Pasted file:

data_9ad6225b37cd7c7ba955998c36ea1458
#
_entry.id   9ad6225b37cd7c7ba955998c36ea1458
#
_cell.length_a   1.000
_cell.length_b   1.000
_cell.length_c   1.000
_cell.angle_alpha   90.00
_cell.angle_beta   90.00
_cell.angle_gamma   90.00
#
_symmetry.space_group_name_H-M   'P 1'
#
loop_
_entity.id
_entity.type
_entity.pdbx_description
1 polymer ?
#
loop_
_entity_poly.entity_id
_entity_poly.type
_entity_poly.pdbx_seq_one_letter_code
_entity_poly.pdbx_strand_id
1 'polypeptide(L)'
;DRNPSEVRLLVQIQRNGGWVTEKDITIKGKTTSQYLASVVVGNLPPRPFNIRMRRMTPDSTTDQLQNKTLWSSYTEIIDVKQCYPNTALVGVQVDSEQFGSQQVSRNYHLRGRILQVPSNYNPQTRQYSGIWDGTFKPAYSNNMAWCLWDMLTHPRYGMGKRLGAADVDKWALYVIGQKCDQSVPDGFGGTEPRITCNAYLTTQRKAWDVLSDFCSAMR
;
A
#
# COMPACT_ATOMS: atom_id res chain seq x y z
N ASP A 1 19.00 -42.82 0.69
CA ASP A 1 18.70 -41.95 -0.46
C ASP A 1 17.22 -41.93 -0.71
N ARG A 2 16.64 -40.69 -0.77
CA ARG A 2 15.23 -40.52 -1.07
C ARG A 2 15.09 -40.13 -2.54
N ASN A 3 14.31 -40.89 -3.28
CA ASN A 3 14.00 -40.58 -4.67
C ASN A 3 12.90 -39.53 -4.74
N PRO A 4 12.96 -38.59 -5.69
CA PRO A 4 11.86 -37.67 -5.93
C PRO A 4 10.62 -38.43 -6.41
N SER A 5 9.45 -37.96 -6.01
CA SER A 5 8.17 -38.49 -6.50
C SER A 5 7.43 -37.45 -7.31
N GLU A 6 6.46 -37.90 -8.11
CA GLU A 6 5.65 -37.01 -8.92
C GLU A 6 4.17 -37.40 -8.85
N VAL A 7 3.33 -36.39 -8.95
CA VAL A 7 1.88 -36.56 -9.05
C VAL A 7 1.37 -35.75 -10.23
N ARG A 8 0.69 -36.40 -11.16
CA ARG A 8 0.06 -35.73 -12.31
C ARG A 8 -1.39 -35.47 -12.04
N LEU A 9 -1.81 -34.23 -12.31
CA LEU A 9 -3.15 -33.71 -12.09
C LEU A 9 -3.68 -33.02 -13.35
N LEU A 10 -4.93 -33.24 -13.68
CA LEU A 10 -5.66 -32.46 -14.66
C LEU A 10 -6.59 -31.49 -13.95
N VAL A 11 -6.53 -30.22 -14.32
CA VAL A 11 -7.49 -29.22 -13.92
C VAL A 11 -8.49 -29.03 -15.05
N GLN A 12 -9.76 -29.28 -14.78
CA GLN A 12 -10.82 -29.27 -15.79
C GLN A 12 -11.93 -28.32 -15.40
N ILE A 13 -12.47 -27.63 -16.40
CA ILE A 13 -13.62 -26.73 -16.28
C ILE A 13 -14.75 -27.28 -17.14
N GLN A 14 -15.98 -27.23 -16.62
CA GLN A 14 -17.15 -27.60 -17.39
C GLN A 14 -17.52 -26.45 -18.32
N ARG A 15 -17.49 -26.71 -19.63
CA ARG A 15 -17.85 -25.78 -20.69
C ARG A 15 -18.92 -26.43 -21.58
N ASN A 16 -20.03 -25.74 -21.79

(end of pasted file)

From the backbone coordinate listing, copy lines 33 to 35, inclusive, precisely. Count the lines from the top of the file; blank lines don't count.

C ASP A 1 17.22 -41.93 -0.71
N ARG A 2 16.64 -40.69 -0.77
CA ARG A 2 15.23 -40.52 -1.07